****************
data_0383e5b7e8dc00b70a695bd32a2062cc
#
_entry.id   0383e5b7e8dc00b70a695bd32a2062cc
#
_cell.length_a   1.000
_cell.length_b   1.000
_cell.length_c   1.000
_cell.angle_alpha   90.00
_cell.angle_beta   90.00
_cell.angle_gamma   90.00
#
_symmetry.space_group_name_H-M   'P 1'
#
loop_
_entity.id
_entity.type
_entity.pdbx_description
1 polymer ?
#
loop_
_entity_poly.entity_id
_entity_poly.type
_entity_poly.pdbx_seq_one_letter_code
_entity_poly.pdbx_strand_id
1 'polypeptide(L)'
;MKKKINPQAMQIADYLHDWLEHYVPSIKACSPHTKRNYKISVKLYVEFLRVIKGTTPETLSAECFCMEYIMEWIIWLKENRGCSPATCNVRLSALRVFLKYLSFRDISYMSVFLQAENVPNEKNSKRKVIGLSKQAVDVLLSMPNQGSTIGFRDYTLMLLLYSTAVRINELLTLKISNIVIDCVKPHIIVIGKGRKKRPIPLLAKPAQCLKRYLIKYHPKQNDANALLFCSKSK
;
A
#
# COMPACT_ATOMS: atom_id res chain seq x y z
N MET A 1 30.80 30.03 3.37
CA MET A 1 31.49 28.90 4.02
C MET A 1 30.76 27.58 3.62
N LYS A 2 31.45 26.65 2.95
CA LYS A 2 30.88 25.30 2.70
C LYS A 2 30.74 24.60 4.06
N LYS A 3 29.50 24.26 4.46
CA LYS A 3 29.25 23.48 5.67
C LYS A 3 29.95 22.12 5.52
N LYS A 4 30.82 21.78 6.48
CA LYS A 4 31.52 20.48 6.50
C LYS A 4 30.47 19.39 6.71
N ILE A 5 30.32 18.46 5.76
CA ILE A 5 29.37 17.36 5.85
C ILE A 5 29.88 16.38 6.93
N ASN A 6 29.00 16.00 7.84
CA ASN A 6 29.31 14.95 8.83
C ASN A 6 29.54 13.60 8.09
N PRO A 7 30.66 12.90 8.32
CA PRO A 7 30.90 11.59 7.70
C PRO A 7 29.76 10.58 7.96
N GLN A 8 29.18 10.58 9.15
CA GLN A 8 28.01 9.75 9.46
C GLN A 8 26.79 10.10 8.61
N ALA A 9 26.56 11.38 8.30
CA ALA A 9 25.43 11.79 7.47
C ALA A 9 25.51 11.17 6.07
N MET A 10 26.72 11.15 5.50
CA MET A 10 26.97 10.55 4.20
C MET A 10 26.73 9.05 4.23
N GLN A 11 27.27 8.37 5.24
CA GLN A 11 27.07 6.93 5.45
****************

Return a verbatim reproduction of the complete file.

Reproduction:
data_0383e5b7e8dc00b70a695bd32a2062cc
#
_entry.id   0383e5b7e8dc00b70a695bd32a2062cc
#
_cell.length_a   1.000
_cell.length_b   1.000
_cell.length_c   1.000
_cell.angle_alpha   90.00
_cell.angle_beta   90.00
_cell.angle_gamma   90.00
#
_symmetry.space_group_name_H-M   'P 1'
#
loop_
_entity.id
_entity.type
_entity.pdbx_description
1 polymer ?
#
loop_
_entity_poly.entity_id
_entity_poly.type
_entity_poly.pdbx_seq_one_letter_code
_entity_poly.pdbx_strand_id
1 'polypeptide(L)'
;MKKKINPQAMQIADYLHDWLEHYVPSIKACSPHTKRNYKISVKLYVEFLRVIKGTTPETLSAECFCMEYIMEWIIWLKENRGCSPATCNVRLSALRVFLKYLSFRDISYMSVFLQAENVPNEKNSKRKVIGLSKQAVDVLLSMPNQGSTIGFRDYTLMLLLYSTAVRINELLTLKISNIVIDCVKPHIIVIGKGRKKRPIPLLAKPAQCLKRYLIKYHPKQNDANALLFCSKSK
;
A
#
# COMPACT_ATOMS: atom_id res chain seq x y z
N MET A 1 30.80 30.03 3.37
CA MET A 1 31.49 28.90 4.02
C MET A 1 30.76 27.58 3.62
N LYS A 2 31.45 26.65 2.95
CA LYS A 2 30.88 25.30 2.70
C LYS A 2 30.74 24.60 4.06
N LYS A 3 29.50 24.26 4.46
CA LYS A 3 29.25 23.48 5.67
C LYS A 3 29.95 22.12 5.52
N LYS A 4 30.82 21.78 6.48
CA LYS A 4 31.52 20.48 6.50
C LYS A 4 30.47 19.39 6.71
N ILE A 5 30.32 18.46 5.76
CA ILE A 5 29.37 17.36 5.85
C ILE A 5 29.88 16.38 6.93
N ASN A 6 29.00 16.00 7.84
CA ASN A 6 29.31 14.95 8.83
C ASN A 6 29.54 13.60 8.09
N PRO A 7 30.66 12.90 8.32
CA PRO A 7 30.90 11.59 7.70
C PRO A 7 29.76 10.58 7.96
N GLN A 8 29.18 10.58 9.15
CA GLN A 8 28.01 9.75 9.46
C GLN A 8 26.79 10.10 8.61
N ALA A 9 26.56 11.38 8.30
CA ALA A 9 25.43 11.79 7.47
C ALA A 9 25.51 11.17 6.07
N MET A 10 26.72 11.15 5.50
CA MET A 10 26.97 10.55 4.20
C MET A 10 26.73 9.05 4.23
N GLN A 11 27.27 8.37 5.24
CA GLN A 11 27.07 6.93 5.45